In Africa a million people, mostly pregnant women and young children, die every year due to malaria despite the fact that the disease is mostly curable. The problem lies in that life saving drugs are not available when and where it is needed most. "SMS for Life" is a new Short Messaging Service (SMS) based malaria medicine stocking system developed by IBM, Novartis, Vodafone and Roll Back Malaria partnership that aims to solve this problem. It uses a combination of existing mobile phones, existing SMS service and combined it with intuitive websites to track and manage the supply of drugs to ensure stocks do not run out.
The concept was developed by pharmaceutical company Novartis and a team of international students taking part in IBM's internship programme, Extreme Blue. IBM is managing the project,and Vodafone is assisting with the SMS system.
A trial taking place in 135 villages throughout Tanzania sees staff at each of the rural health facilities receive automated SMS messages, which prompt them to check the remaining stock of anti-malarial drugs each week.
Using toll-free numbers, staff reply with an SMS to a central database system hosted in the United Kingdom, providing details of stock levels, and deliveries can be made before supplies run out at local health centers. This system was pilot tested in 135 villages covering over a million populations.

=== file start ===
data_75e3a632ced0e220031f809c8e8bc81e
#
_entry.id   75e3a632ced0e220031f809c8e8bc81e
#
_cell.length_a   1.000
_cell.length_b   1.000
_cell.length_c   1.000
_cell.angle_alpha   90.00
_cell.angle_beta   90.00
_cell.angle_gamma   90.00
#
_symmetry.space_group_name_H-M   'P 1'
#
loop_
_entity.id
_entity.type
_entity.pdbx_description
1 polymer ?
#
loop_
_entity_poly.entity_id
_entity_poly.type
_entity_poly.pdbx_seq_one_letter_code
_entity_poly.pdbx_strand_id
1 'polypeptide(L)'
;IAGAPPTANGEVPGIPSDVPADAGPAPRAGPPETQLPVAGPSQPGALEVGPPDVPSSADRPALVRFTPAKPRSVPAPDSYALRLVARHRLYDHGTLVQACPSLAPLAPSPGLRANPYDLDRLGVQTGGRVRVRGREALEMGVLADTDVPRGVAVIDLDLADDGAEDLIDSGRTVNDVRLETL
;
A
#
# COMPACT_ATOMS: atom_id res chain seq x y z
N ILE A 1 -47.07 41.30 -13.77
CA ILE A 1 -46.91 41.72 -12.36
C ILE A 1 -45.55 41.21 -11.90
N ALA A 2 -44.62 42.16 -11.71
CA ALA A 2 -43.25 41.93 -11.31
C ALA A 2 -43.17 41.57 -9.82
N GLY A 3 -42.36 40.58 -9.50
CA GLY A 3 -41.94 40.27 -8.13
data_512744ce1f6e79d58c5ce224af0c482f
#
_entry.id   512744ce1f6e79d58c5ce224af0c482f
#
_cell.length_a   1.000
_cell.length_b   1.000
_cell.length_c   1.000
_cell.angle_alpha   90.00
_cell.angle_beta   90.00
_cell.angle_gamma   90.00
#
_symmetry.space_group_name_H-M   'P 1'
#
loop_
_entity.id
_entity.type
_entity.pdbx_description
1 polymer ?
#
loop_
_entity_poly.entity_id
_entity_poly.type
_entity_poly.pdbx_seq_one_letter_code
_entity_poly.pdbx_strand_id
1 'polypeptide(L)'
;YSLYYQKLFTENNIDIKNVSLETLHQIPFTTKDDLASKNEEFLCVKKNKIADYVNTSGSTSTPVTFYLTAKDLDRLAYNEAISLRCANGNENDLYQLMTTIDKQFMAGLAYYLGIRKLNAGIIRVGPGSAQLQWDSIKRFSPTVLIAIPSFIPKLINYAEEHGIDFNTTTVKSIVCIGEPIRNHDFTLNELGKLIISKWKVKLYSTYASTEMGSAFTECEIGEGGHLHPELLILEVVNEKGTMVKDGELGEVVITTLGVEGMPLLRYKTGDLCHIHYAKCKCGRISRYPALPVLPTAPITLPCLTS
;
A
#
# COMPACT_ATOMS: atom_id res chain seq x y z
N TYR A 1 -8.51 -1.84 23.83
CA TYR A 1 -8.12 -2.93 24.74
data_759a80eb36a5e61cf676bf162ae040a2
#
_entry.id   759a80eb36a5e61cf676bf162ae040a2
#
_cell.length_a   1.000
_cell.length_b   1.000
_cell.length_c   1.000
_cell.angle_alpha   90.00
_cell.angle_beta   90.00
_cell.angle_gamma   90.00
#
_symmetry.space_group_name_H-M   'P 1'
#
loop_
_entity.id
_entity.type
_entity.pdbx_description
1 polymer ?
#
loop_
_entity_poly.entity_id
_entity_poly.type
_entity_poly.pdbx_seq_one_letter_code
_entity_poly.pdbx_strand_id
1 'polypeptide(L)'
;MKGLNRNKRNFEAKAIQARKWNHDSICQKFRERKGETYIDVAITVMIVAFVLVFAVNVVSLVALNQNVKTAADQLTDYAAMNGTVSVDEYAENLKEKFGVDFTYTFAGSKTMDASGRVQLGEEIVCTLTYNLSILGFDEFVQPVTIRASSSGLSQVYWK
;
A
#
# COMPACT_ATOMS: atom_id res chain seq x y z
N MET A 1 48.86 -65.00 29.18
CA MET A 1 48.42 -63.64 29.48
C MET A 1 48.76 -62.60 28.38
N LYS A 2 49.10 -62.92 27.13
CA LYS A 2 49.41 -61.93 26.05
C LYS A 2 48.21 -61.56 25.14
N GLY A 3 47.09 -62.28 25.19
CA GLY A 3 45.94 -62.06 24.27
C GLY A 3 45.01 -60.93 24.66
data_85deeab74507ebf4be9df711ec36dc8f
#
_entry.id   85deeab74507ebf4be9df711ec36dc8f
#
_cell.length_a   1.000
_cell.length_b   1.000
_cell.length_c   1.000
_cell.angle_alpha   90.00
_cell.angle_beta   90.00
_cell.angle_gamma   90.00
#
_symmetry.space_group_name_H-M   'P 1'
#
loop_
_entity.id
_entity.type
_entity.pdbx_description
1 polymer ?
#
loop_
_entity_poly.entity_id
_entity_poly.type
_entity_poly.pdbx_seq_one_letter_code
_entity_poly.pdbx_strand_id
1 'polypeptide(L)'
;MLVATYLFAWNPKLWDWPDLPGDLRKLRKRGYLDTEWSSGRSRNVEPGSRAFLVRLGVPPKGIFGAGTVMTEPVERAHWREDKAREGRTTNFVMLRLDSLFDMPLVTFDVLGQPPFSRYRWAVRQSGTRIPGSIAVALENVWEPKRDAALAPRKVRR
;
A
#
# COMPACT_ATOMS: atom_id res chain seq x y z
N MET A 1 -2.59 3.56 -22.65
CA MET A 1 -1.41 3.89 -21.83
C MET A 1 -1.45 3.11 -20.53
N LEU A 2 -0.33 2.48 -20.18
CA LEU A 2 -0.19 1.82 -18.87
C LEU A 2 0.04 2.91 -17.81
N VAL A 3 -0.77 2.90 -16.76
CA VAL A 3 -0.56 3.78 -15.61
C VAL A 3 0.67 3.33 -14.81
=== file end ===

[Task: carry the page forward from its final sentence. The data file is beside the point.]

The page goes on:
During the first few weeks of the pilot, the number of health facilities with stock-outs in one district alone, was reduced by over 75%. “The SMS for Life program has already had a positive effect in Tanzania,” says Senior Health Officer with Ministry of Health and Social Welfare, Tanzania, Winfred Mwafongo. “I've seen district medical officers ordering urgent stock replacements for various health facilities. During a visit to 19 rural health facilities in one district alone, I saw huge improvements in their inventory management systems. I'm very impressed with the results so far and look forward to following the rest of the pilot through to completion."
The early success of the SMS for Life pilot project has the Tanzanian authorities interested in implementing the solution across the rest of the country. Tanzania has around 5000 clinics, hospitals and dispensaries, but at any one time, as many as half could potentially be out of stock of anti-malarial drugs.
“Collaboration is critical to tackle health problems of the developing world, and we are proud to be part of the SMS for Life partnership, a project that will reduce stock-outs, and ensure that mothers and their young children in Africa have access to life-saving anti-malarial medicines,” says Silvio Gabriel, Executive Vice President and Head of the Malaria Initiatives at Novartis.
Designed as a public and private partnership leveraging the skills and resources of several companies, SMS for Life could have far-reaching implications for existing health systems worldwide. Several other African states are already keen to introduce the project.
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